Immigration Hardliners Thwarting Romney’s Attempts To Reposition With Latinos
Pema Levy & Evan McMorris-Santoro April 24, 2012, 5:55 PM

Add former Arizona state Sen. Russell Pearce (R) to the growing list of primary-era Mitt Romney endorsers in need of a copy of “He’s Just Not That Into You.” As Romney’s general election pivot on immigration becomes more pronounced, people like Pearce and Kansas Secretary of State Kris Kobach (R) are being left in the dust while Romney works to boost his standing among Latinos.

But so far, the pair seems oblivious to the fact that Romney is distancing himself from their embrace.

Romney has spent at least a week clarifying earlier comments he made on Arizona, insisting he does not believe SB 1070, which Pearce spearheaded, should be a model for the nation. But Pearce — who endorsed Romney before the Arizona primary — told reporters Tuesday that as far as he’s concerned, Romney “absolutely” believes 1070 could be a national model.
Pearce was on Capitol Hill Tuesday to defend 1070 at a Senate hearing that was boycotted by the GOP. The law, and Pearce by extension, have become a focal point of presidential campaign politics, as the Supreme Court weighs its constitutionality and Democrats using the case to tie Romney to the legislation and the man behind it.

It’s not a particularly tough sell, considering Pearce’s full-throated endorsement of Romney earlier this month, which focused on 1070.

“His immigration policy is identical to mine,” Pearce told the Washington Post. “Attrition by enforcement. It’s identical to mine — enforce the laws. We have good laws, just enforce them.”

But that was back during the Republican primaries, when Romney was running as an immigration hardliner to stave off some of the attacks that he wasn’t conservative enough to be the GOP nominee. Having essentially won that argument, general election Romney has been a lot more willing to step back from the far-right edge of the immigration debate.

On SB 1070, for example, Romney’s campaign insists that he does not think the law should be used as a model for the country as a whole. Rather, the campaign has said Romney was referring to a different state immigration law — one requiring employers to use the E-Verify system to make sure they are hiring only legal workers — when he suggested Arizona should be a “model.”

“Gov. Romney supports the right of states to craft laws that assist the federal government in enforcing immigration laws, particularly when the federal government has failed in its duty to enforce those laws,” Romney spokesperson Andrea Saul told CNN last week.

But Pearce has either missed those distinctions from the campaign, or is willfully ignoring them.
“Pearce said Tuesday that he hadn’t heard anything to indicate Romney did not believe SB 1070 should be a model,” the Huffington Post reported.

That puts Pearce in a similar position to Kansas Secretary of State Kris Kobach, another Romney backer from the immigration hardliner community whose relationship with the candidate is being suddenly downplayed. An architect of laws like 1070 and the immigration law in Alabama, Kobach was once a celebrated Romney supporter. Democrats and Latino advocates have seized on Romney’s ties to Pearce and Kobach as examples of why he won’t be able to close the gap with that electorate.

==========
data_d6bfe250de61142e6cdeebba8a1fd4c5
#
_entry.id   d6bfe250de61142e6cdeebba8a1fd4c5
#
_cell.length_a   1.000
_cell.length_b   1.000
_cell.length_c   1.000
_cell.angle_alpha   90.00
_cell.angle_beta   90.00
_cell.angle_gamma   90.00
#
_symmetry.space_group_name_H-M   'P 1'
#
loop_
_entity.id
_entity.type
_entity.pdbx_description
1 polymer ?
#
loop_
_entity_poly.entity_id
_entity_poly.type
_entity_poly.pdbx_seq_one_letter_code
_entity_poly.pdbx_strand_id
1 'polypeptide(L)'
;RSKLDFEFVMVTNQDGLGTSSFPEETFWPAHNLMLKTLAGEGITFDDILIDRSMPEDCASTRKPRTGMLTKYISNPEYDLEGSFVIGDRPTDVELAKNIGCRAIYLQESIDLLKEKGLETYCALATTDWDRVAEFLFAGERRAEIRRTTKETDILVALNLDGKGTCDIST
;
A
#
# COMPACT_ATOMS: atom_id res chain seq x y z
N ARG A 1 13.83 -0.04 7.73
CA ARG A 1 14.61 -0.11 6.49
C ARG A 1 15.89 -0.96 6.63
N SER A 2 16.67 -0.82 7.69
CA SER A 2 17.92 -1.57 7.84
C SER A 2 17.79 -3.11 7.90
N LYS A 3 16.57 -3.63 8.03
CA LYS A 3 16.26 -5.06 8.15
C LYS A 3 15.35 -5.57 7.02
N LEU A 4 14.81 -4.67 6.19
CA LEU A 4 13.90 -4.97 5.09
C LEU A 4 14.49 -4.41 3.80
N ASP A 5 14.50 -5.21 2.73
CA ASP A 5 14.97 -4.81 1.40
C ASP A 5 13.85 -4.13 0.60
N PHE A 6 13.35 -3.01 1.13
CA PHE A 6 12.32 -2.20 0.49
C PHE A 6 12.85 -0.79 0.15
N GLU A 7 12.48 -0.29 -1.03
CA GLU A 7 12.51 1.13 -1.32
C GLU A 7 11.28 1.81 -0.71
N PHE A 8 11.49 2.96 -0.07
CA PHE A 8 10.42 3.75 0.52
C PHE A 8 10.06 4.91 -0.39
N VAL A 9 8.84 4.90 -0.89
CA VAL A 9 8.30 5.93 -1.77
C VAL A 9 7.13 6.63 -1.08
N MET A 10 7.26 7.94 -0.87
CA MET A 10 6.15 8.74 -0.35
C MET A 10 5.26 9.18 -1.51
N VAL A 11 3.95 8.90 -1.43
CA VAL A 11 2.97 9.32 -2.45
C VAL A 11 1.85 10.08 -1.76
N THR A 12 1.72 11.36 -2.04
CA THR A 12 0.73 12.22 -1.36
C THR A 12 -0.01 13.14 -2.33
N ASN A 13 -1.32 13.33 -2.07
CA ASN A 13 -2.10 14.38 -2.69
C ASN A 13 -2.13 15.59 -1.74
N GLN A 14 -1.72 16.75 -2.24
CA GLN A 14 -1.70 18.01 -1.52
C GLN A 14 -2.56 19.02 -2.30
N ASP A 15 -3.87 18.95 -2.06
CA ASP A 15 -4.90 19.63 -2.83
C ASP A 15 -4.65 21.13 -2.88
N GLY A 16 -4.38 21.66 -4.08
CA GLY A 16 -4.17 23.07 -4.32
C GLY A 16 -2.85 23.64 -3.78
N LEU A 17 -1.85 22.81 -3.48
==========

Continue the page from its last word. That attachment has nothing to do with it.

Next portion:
Kobach has said that a proposal in the works from Sen. Marco Rubio (R-FL) to create a GOP-friendly DREAM Act doesn’t pass muster with him. But Romney has spoken favorably on the Rubio plan, though he hedged by saying he has to see the final proposal before he can take a stand.

“I’m taking a look at his proposal,” Romney said. “It has many features to commend it, but it’s something we’re studying.”
The fundamental difference: Kobach wants all illegal immigrants to leave the U.S. before they get a chance at legal immigration. Rubio’s plan (as it exists so far) allows the children of illegal immigrants raised in the U.S. to stay, with legal protections, if they seek higher education or serve in the military.

Kobach said he does not believe Romney would ultimately support such a plan.

“If the bill required the illegal alien to return to his country of origin and get in line for the non-immigrant visa, then that would not be amnesty, and that would be conceivable,” Kobach told the Washington Post. “If it’s extended to people who are here illegally, and they don’t have to leave the country, that would be amnesty.”

It’s easy to see why Pearce and Kobach would be unwilling to accept the notion that Romney wasn’t on the same page as them. Back during a January debate, Romney said he wants illegal immigrants to go home, too.

“The answer is self-deportation, which is people decide they can do better by going home because they can’t find work here because they don’t have legal documentation to allow them to work here,” Romney said when asked what should happen to illegal immigrants already in the country. The remark drew swift criticism from Newt Gingrich, who said it “shows no concern for the humanity of people already here.”

Kobach seems to think nothing’s changed since the heady days when Romney proudly said he was “on the team.”
“I think he can embrace both of us [Kobach and Rubio] and go merrily along to win the election in November,” Kobach told the Topeka Capitol-Journal Thursday.

source: Immigration Hardliners Thwarting Romney’s Attempts To Reposition With Latinos | TPM2012